There are studio photos which show jazz bands arranged with the
softer instruments (eg., acoustic guitar) positioned quite close to the
mic, and the louder instruments spaced farther back, with the drums
at the rear. I believe this type of set up was most common. If there
was a singer, there would be a second mic, and vocal booths were
I think the reason many of the early records sounded so good has to
do with use of the early large-diaphragm condenser mics. The Western
Electric type-394 had a 2" diaphragm which produced a "presence peak"
right where the human ear is most sensitive (about 3 kHz), and the
knew this on-axis peak could be used to achieve a satisfactory musical
balance when when arranging instruments around the mic. The mics
were inherently omni-directional at low frequencies (the 394 was
flat down to a few Hz!), so some instruments could be placed behind
the mic and still be picked up adequately. (Smaller diaphragm designs
were eventually developed to raise the peak to a higher frequency,
where the ear is less sensitive.)
Of course, the use of a single mic has the advantage of coincident
arrival time of all sound waves, avoiding phase cancellations which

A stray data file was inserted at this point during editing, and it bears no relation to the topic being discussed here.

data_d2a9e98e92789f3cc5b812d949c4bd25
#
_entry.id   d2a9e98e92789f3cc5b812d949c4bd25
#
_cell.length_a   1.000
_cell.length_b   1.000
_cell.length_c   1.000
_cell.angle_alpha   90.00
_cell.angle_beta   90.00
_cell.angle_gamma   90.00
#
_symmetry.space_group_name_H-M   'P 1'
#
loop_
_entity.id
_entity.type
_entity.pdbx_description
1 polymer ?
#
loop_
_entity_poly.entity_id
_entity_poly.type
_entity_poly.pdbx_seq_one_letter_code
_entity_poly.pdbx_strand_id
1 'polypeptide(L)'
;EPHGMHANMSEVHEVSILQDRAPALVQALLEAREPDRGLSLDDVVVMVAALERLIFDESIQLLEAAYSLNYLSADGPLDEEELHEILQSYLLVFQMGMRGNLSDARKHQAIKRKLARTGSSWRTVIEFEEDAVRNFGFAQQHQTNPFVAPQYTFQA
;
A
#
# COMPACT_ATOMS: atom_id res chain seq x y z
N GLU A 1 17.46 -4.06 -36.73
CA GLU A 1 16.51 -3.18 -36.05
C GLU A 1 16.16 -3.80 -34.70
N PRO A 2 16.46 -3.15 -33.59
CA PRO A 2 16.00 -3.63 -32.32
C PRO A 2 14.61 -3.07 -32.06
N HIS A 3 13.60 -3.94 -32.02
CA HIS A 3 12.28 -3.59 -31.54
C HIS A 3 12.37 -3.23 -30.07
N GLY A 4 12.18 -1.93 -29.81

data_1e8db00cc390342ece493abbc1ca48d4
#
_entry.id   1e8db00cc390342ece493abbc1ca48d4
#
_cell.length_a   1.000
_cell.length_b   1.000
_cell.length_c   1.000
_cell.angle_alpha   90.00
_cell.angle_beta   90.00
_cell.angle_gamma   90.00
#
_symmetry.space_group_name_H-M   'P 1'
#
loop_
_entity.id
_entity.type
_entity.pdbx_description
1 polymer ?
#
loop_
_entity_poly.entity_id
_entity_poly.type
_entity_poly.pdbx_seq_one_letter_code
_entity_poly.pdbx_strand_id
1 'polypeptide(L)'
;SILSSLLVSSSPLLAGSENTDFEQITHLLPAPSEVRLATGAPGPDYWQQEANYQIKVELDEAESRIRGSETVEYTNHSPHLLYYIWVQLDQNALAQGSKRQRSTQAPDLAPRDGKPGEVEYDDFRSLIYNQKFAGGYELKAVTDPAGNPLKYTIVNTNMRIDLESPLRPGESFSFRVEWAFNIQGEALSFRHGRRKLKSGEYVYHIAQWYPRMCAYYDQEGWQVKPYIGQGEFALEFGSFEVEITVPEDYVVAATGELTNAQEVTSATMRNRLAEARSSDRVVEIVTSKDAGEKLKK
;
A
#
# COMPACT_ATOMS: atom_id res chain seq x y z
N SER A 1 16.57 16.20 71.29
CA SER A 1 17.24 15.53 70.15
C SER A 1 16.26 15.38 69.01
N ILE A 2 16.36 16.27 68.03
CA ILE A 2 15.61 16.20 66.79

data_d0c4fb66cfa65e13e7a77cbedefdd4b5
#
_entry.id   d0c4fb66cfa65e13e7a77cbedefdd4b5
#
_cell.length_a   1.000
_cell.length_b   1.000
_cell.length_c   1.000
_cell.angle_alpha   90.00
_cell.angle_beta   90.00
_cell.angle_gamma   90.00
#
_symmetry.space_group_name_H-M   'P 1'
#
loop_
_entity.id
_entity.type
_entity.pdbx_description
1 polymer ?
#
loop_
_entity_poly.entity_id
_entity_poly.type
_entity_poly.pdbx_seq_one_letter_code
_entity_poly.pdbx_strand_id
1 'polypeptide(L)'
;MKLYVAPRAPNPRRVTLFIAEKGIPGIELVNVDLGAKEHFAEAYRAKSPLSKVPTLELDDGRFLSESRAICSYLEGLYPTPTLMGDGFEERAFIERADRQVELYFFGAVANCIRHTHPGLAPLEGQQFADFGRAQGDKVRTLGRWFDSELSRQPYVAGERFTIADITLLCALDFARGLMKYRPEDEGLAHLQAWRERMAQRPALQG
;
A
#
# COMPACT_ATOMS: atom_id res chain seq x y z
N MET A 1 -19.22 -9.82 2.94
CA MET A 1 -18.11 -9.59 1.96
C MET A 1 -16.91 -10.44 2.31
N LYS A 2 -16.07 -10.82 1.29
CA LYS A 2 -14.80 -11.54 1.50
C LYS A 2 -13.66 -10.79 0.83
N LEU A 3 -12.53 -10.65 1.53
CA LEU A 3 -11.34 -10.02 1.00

plague multi-mic set ups. But more than one mic was used on some
occasions, such as Jelly Roll Morton's 1926 Victor recording of
Doctor Jazz, where you can hear his vocal mic being opened
just before he starts singing at the piano.
I believe the skill of the engineer was a critical factor.
The Bix And His Gang recordings, made in Okeh's NYC studio
are remarkably well-balanced and obviously made with one mic.
I believe the engineer was Chas Hibbard, who had learned his
craft working for Edison.
The ribbon mics, used with the equipment designed for them,
produced a splendid, less peaky sound, altho they sounded dull
compared with the condensers, so equalization was often applied
to brighten their sound (not always with good results).
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> Date: Tue, 8 Feb 2011 10:40:26 +0000
> From: Don Cox <[log in to unmask]>
> Subject: Re: How would a band be setup for recording in the late
> On 08/02/2011, Roger Kulp wrote:
>> I have been reading this thread about the inferiority of these mikes
>> from the 20s.Why then,is it.that many of these early electrical
>> recordings sound so good,even 70+ years later?
> I think the main reason is that only one, or at most two, mikes were
> used. This makes it very easy for the brain to understand the sound.
> A multiple mike setup is like nothing you ever hear in the real world,
> and the instruments are in no logical relationship to each other or to
> the reverb.
> Don Cox
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